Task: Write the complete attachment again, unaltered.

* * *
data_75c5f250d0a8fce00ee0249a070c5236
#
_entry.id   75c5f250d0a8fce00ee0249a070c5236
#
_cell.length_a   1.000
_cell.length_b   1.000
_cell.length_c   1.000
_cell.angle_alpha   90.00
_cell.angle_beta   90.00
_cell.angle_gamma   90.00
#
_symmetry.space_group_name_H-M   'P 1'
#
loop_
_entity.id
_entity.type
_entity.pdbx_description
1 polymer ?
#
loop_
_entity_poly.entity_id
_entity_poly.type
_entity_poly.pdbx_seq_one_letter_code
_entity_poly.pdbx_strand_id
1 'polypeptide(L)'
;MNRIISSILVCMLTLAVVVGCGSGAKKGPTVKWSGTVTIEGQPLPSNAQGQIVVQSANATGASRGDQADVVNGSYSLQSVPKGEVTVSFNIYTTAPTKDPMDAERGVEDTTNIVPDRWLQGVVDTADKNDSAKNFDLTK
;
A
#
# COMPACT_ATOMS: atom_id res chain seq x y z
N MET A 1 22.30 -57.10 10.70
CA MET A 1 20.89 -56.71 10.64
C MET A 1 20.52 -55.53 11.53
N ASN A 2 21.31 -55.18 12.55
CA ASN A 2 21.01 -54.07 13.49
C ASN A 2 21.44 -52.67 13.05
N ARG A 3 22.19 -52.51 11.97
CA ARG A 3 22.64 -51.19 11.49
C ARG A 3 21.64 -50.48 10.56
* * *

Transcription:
data_75c5f250d0a8fce00ee0249a070c5236
#
_entry.id   75c5f250d0a8fce00ee0249a070c5236
#
_cell.length_a   1.000
_cell.length_b   1.000
_cell.length_c   1.000
_cell.angle_alpha   90.00
_cell.angle_beta   90.00
_cell.angle_gamma   90.00
#
_symmetry.space_group_name_H-M   'P 1'
#
loop_
_entity.id
_entity.type
_entity.pdbx_description
1 polymer ?
#
loop_
_entity_poly.entity_id
_entity_poly.type
_entity_poly.pdbx_seq_one_letter_code
_entity_poly.pdbx_strand_id
1 'polypeptide(L)'
;MNRIISSILVCMLTLAVVVGCGSGAKKGPTVKWSGTVTIEGQPLPSNAQGQIVVQSANATGASRGDQADVVNGSYSLQSVPKGEVTVSFNIYTTAPTKDPMDAERGVEDTTNIVPDRWLQGVVDTADKNDSAKNFDLTK
;
A
#
# COMPACT_ATOMS: atom_id res chain seq x y z
N MET A 1 22.30 -57.10 10.70
CA MET A 1 20.89 -56.71 10.64
C MET A 1 20.52 -55.53 11.53
N ASN A 2 21.31 -55.18 12.55
CA ASN A 2 21.01 -54.07 13.49
C ASN A 2 21.44 -52.67 13.05
N ARG A 3 22.19 -52.51 11.97
CA ARG A 3 22.64 -51.19 11.49
C ARG A 3 21.64 -50.48 10.56